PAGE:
A manager at any level within an organization must possess certain human management skills to be successful. One such skill is the ability to foster and maintain an ethical environment among subordinates. As a student of business management it is important to learn these skills early on.
Performing personal interviews with professionals in the industry is a creative and informative way to learn more about required managerial tasks. I recently conducted an interview with Debbie Olson of ThriftBooks LLC. Ms. Olson is the Senior Director of Human Resources at ThriftBooks. She has been in her current position for 11 years. She has previous experience in similar roles with Sears retailer and Dominos Pizza. Ms.
Olson has 9 direct reporting managers, and over 900 employees total. ThriftBooks can be described as a tech company, but also maintains inventory warehouses throughout the U.S. In this particular interview Ms. Olson was asked to describe how she ensures an ethical climate within her organization. Through a series of interview questions and a thorough examination of the text it is clear there are four main areas of focus when maintaining an ethical environment. One must hire ethical employees, create a standard or code of ethics, require participation in ethics training, and enforce an overall ethical climate.
Ms. Olson was asked a series of questions regarding the hiring process of ThriftBooks. While not directly referencing the term Ms. Olson did confirm that she uses a series of Overt integrity tests as outlined in the text. Ms. Olson sited interview questions such as, “describe a situation where you have faced an ethical dilemma, how did you handle the situation”.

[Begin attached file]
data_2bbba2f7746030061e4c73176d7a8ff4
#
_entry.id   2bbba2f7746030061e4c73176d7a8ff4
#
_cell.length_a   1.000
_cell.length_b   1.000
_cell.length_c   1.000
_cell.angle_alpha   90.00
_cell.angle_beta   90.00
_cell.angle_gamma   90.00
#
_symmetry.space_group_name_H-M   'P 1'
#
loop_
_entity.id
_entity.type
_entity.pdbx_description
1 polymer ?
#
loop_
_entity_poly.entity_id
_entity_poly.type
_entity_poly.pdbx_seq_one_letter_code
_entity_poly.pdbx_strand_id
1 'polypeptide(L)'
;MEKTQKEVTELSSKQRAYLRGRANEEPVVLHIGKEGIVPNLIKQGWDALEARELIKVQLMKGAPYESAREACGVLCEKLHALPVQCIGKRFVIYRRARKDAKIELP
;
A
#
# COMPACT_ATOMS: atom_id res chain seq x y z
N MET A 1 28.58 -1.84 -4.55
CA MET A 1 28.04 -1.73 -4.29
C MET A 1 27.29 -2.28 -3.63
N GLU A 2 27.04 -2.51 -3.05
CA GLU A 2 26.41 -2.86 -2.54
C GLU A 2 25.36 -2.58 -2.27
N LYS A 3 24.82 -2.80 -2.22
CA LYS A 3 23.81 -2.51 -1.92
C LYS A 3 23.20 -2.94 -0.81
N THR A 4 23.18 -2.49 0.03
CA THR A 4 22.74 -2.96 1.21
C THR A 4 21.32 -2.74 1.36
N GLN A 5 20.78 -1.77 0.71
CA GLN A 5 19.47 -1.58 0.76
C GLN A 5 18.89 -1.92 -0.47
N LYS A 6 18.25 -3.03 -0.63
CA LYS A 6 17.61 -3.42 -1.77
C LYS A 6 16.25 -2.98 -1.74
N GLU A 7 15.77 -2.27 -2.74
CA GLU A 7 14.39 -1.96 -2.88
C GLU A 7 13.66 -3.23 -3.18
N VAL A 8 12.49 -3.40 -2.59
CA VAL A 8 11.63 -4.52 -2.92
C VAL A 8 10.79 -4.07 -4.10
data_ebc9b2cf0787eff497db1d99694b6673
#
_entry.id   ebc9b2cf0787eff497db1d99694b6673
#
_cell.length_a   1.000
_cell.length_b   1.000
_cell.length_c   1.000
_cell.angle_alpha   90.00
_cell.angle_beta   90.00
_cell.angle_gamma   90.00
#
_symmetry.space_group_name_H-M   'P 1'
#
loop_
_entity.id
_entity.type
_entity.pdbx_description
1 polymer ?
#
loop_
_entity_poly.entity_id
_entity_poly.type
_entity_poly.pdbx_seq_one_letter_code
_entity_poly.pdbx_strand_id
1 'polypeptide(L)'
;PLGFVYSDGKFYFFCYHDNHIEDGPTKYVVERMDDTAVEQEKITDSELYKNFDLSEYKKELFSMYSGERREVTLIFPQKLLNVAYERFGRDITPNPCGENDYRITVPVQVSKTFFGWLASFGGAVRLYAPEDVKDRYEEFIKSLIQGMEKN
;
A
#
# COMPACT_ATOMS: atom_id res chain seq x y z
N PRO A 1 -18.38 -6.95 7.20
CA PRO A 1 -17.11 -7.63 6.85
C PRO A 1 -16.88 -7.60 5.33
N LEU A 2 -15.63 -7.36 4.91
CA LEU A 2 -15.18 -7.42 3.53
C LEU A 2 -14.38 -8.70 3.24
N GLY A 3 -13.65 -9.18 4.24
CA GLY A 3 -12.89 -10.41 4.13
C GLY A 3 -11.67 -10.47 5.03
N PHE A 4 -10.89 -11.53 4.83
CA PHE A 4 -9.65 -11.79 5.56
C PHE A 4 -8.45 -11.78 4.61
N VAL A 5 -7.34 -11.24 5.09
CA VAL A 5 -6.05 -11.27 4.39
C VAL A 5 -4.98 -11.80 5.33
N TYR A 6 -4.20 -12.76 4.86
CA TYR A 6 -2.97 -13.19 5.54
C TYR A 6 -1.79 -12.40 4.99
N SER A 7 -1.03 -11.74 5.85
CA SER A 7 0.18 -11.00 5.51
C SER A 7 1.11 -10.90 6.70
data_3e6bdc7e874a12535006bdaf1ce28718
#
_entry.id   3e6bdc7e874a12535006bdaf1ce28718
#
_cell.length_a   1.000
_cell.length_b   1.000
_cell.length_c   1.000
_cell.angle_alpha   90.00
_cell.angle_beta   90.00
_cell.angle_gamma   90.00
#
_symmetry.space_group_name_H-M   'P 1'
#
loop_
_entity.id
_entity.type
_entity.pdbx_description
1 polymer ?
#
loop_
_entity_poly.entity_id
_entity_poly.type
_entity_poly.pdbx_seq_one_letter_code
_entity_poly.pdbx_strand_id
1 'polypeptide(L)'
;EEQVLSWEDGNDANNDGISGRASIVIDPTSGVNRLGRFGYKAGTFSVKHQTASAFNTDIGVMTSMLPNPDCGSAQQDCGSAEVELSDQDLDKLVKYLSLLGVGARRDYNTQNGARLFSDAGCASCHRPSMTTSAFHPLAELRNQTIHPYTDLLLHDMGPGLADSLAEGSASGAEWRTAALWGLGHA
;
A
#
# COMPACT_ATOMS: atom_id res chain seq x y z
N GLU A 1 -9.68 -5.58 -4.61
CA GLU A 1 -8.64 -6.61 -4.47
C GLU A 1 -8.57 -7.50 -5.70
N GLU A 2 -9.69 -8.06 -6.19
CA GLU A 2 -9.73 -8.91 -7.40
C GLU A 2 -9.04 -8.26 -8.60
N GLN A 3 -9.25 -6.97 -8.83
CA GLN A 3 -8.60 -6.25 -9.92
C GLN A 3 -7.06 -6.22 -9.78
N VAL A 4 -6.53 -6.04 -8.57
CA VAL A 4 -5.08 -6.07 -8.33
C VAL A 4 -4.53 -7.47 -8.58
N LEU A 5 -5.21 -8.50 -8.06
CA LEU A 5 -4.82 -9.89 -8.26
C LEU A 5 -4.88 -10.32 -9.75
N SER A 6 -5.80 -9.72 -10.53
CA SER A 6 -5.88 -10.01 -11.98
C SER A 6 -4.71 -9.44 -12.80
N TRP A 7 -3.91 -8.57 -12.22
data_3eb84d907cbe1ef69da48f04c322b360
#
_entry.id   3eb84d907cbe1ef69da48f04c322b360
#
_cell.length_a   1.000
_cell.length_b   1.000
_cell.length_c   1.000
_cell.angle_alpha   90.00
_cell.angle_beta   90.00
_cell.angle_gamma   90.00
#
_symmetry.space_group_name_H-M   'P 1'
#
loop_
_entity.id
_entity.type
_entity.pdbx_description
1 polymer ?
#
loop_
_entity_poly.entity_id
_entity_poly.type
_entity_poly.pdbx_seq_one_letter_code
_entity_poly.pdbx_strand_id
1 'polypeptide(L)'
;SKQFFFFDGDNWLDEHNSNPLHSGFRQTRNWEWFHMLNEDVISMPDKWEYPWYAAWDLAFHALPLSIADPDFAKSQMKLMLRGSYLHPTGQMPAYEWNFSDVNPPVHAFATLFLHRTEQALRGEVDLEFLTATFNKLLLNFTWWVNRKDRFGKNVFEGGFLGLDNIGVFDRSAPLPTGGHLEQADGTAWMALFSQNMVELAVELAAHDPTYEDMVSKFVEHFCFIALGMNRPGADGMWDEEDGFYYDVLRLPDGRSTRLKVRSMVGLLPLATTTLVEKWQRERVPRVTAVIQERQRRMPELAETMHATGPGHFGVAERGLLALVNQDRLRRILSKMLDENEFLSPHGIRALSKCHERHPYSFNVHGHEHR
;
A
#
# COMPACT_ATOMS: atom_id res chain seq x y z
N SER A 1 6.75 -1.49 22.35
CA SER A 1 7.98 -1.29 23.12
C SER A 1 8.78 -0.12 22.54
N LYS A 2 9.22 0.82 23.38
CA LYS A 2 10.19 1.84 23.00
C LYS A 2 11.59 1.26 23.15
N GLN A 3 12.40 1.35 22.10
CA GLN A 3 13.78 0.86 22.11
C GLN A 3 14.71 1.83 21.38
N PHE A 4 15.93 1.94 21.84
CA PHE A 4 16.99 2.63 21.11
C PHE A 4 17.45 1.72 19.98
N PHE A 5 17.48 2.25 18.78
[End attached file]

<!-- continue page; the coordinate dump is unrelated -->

She explains that this allows here to gage a potential employees moral compass, and gain a better understanding of how they have acted in the past. Ms. Olson also discusses interview questions asked such as personality-based integrity tests.
Questions regarding a candidate’s dependability, reliability, willingness to follow the rules, and past experience with commitment are asked. While Ms. Olson did not specifically relate those questions to creating an ethical environment, the textbook references studies done that have shown these traits to be indicators of an individual’s ethical conscience. During an interview you may assume that a potential employee would pose to having a higher moral ground than they do, but as the text suggests unethical people are often jaded. They believe that most people are dishonest, and that their unethical behavior is not abnormal.
This is why direct and indirect interview questions are so important when examining a candidate. When asked about how employees are notified of the ethical standards of ThriftBooks Ms. Olson mention the code of conduct set forth by the company. Ms. Olson discussed that as the Director of human resources she not only contributed to the establishment of the company’s code of conduct, but also plays a direct role in its implementation. Ms.
Olson discussed components of her code of conduct such as expectations of managers to avoid conflicts of interest with family members, sales representatives to avoid bribery with kickbacks and rewards from vendors, and clear expectations on arriving to work and interpersonal communications. As suggested in the book a company must not only have a code of ethics, but also make that code available to its employees. When asked how employees are made aware of these ethical standards, Ms. Olson described her hiring process.